As stated in Advisory Opinion 11-2006, with the possible exception of a discharge of the offender from supervision pursuant to the offender’s original application as provided in 4.112 (a)(1), this rule does not determine whether an offender is subject to the Compact.

With the exception of case closure under Rule 4.112 in which the original term of supervision has expired, whether the offender flees the original receiving state and is apprehended in a third state or is apprehended in the original receiving state, Article I of the Compact and Rule 5.107 specifically authorize officers of a sending state to enter a state where the offender is found to apprehend and retake the offender.

Thus, except in those excluded cases where the offender is discharged from supervision under the original application for supervision, it appears that these cases should be subject to the Compact.

If Rule 4.112 (b) applies and the sending state’s warrant for absconding is subsequently ‘pulled’ and/or the offender is released from custody by the authorities in the receiving state for any reason, is the receiving state expected to supervise the offender in accordance with the sending state’s sentencing order?

Rule 4.112 (b) is not dispositive of whether an offender is subject to the Compact. Therefore, absent a determination by the sending state that the offender should be retaken, it is reasonable to conclude that the receiving state would continue to supervise the offender in accordance with the sending state’s sentencing order.

When there are pending charges, would Rule 5.101-1 apply, or are these matters considered ‘non-compact’ cases requiring the sending state to retake in spite of pending charges in the receiving state provided the offender is available and not held on pending charges?

Unless the sending and receiving states mutually agree to the retaking or return and given the fact that these cases are still subject to the compact, Rule 5.101-1 applies. Accordingly, such offenders should not be retaken or ordered to return until criminal charges are dismissed, the sentence has been satisfied, or the offender has been released to supervision for the subsequent offense.

May prosecutors and state authorities use discretion when determining whether to hold offenders or absconders subject to retaking bonds or whether to detain offenders with bonding established by a new offense?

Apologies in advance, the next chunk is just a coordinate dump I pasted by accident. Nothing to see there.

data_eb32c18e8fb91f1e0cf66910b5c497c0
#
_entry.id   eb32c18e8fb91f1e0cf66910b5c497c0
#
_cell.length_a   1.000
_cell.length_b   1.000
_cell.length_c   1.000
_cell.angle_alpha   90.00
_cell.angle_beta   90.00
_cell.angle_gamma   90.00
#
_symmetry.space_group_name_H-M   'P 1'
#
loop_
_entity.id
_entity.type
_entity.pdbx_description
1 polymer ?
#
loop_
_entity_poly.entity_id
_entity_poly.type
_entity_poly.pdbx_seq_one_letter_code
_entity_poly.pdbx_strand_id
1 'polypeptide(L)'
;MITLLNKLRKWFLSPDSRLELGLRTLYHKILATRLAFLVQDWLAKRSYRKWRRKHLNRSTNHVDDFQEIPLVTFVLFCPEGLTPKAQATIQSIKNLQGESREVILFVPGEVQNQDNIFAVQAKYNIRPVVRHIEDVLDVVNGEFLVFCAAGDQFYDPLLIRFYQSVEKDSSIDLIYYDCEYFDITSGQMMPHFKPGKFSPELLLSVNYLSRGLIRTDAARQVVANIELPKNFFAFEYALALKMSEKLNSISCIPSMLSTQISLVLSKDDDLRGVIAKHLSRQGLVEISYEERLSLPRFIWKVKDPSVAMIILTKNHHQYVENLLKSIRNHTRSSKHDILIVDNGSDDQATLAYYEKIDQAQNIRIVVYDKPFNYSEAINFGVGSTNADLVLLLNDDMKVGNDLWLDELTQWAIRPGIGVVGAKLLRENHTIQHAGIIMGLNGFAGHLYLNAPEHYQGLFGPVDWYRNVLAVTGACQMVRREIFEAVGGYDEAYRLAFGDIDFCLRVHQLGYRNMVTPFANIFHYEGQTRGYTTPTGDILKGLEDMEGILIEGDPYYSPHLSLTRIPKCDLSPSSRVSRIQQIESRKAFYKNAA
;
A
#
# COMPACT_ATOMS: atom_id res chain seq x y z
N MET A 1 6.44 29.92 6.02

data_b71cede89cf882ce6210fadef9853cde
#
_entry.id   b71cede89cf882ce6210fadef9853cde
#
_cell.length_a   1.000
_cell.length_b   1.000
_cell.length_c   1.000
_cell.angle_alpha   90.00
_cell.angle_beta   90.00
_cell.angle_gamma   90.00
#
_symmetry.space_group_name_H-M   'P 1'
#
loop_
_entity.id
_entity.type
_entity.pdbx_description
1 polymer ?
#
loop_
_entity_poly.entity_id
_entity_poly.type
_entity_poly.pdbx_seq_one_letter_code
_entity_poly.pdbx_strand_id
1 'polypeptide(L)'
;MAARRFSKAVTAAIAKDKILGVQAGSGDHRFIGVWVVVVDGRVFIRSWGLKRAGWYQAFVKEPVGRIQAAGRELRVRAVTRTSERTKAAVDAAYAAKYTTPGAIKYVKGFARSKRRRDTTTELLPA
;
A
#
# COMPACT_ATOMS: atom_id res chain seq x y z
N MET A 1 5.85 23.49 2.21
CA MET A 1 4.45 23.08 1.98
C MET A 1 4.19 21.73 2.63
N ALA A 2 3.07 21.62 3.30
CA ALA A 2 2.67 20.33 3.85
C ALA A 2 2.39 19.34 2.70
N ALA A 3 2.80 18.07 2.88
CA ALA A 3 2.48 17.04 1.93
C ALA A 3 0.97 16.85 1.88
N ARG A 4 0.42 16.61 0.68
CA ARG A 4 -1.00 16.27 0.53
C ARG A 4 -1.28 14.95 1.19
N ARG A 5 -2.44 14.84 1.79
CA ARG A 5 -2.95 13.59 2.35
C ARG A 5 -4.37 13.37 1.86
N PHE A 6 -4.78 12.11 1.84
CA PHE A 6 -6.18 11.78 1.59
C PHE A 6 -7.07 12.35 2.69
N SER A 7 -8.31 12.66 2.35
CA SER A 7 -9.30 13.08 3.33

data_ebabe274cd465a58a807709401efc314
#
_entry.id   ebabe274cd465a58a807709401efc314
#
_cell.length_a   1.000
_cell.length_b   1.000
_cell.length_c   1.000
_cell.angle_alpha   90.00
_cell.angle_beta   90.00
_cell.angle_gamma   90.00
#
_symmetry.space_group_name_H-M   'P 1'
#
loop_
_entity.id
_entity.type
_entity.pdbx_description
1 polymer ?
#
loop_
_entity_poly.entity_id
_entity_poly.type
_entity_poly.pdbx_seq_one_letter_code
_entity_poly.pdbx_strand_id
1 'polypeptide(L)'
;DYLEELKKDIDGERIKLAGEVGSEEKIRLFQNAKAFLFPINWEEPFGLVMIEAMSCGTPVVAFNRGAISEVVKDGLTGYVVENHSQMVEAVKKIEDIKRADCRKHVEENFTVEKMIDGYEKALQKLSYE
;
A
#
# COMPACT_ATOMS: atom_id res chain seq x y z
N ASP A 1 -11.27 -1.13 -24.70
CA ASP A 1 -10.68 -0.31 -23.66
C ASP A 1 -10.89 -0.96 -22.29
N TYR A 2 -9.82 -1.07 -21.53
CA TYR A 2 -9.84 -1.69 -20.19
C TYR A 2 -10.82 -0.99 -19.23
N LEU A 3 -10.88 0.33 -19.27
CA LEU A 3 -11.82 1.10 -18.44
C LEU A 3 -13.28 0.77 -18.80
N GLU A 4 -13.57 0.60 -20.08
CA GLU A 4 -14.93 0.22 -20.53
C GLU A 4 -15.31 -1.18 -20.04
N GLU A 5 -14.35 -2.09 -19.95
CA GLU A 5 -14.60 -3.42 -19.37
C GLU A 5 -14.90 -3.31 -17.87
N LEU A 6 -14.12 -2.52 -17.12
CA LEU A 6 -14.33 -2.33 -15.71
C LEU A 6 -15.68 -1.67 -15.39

Subject to the provisions of the ICAOS rules, prosecutors and other state authorities responsible for the supervision of offenders are permitted to exercise discretion in the determination of whether an offender or absconder should be held subject to retaking bonds or to be detained on bonds set in connection with a new offense. The language of Rule 5.101-1 anticipates the exercise of such discretion by providing the caveat that the prohibition against retaking an offender subject to pending charges is applicable “unless the sending and receiving states mutually agree to the retaking or return.”

What is the effect on a receiving state’s legal liability upon re-opening cases in ICOTS?

As a general matter, parole and probation officers enjoy qualified immunity if their actions are in furtherance of a statutory duty and in substantial compliance with the directives of superiors and relevant statutory or regulatory guidelines (emphasis supplied). This immunity requires only that an officer’s conduct be in substantial compliance, not strict compliance, with the directives of superiors and regulatory procedures. Taggart v. State, 822 P.2d 243 (Wash. 1992). Whether a government official may be held personally liable for an allegedly unlawful action turns on the ‘objective legal reasonableness’ of the action in light of the legal rules that were ‘clearly established’ at the time.” Anderson v. Creighton, 483 U.S. 635, 639 (1987) (quoting and interpreting Harlow v. Fitzgerald, 457 U.S. 800, 818-19 (1982)).

Given that the provisions of the Compact and the ICAOS rules would still apply to such cases under the circumstances described above and applying the above standard to the question of liability when states reopen cases in ICOTS, those responsible for supervision would be subject to increased liability exposure by not enforcing both the Compact statute and Compact rules in such cases (emphasis added).